(New York) - The Sri Lankan government should end its indefinite arbitrary detention of more than 11,000 people held in so-called rehabilitation centers and release those not being prosecuted, Human Rights Watch said in a report released today.
The 30-page report, "Legal Limbo: The Uncertain Fate of Detained LTTE Suspects in Sri Lanka," is based on interviews with the detainees' relatives, humanitarian workers, and human rights advocates, among others. The Sri Lankan government has routinely violated the fundamental rights of the detainees, Human Rights Watch found. The government contends that the 11,000 detainees are former fighters or supporters of the defeated Liberation Tigers of Tamil Eelam (LTTE).
"The government has been keeping 11,000 people in a legal limbo for months," said Brad Adams, Asia director at Human Rights Watch. "It's time to identify who presents a genuine security threat and to release the rest."
The government has denied detainees the right to be informed of specific reasons for their arrest, to challenge the lawfulness of the detention before an independent judicial authority, and to have access to legal counsel and family members, Human Rights Watch said. It is unclear whether any have been formally charged with crimes or what acts they are accused of committing that led the government to detain them.
While the government has the right and responsibility to protect public safety, it also has to do so in a lawful manner that respects basics rights, Human Rights Watch said.
During the final months of the 26-year-long conflict between the Sri Lankan government and the LTTE, which ended with the defeat of the LTTE in May 2009, the government confined nearly 300,000 people displaced by the conflict in what the government called "welfare camps" in the north. Since early 2008 virtually all civilians fleeing the fighting had been confined in these camps. At checkpoints and in the camps, the authorities separated the more than 11,000 individuals with suspected ties to the LTTE and sent them to "rehabilitation centers." More than 550 children were among those transferred to these centers.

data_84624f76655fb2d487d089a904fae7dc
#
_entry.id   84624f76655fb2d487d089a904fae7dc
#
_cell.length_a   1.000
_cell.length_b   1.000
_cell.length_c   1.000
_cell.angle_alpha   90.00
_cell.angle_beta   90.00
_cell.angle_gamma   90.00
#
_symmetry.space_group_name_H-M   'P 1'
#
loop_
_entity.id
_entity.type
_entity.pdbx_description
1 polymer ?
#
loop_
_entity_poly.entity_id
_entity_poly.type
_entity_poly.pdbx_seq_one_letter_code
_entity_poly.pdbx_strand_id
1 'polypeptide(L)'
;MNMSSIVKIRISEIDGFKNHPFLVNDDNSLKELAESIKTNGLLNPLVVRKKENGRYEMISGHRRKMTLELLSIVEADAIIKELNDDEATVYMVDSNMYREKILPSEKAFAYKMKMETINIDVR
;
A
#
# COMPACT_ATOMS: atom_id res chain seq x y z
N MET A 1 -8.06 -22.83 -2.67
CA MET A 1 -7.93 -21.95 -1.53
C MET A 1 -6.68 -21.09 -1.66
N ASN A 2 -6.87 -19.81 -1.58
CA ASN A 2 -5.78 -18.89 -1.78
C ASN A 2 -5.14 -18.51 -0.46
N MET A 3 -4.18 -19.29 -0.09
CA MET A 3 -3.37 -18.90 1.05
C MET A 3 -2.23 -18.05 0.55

While the government contends that many of those being held have surrendered to rehabilitation voluntarily, the lack of access to the detainees by humanitarian agencies and other independent monitors makes it difficult to know how many surrendered, how many of this group did so voluntarily, and how many were arrested.
The lack of transparency in the process and of information about the fate and whereabouts of some of the detainees raises concerns about possible torture or mistreatment in custody, and the possibility that some may have been forcibly disappeared, Human Rights Watch said. As documented by Human Rights Watch in a 2008 report, "Recurring Nightmare: State Responsibility for 'Disappearances' and Abductions in Sri Lanka," enforced disappearances have been a longstanding problem in Sri Lanka, and thousands of people remain unaccounted for.
In an illustrative case, the army detained 32-year-old Jeganathan on May 15, 2009, after he crossed into government-controlled areas with his wife, Aanathi, and their one-year-old son. The military insisted that Aanathi continue to the camp and she heard nothing about her husband for several weeks. "I lost all hope," Aanathi told Human Rights Watch. "I thought that I would never see him again."
A relative of Aanathi eventually located Jeganathan in one of the rehabilitation centers, and Aanathi has been able to visit him on occasion. Months after he was detained, the government has not informed him how long he is supposed to stay in the center. He has not had access to a lawyer and he has not been able to contest his detention before a court. During Aanathi's last visit to see her husband he told her that the authorities continue to interrogate him and that they had started beating some of the other "surrendees."
The Sri Lankan government has asked international donors to provide financial support for the "rehabilitation centers." Human Rights Watch said that donors should not support the centers unless and until the rights of the detainees are fully respected.
"In the absence of due process guarantees, support for these centers is support for the government's illegal detention policy," said Adams. "No donor should be associated with that."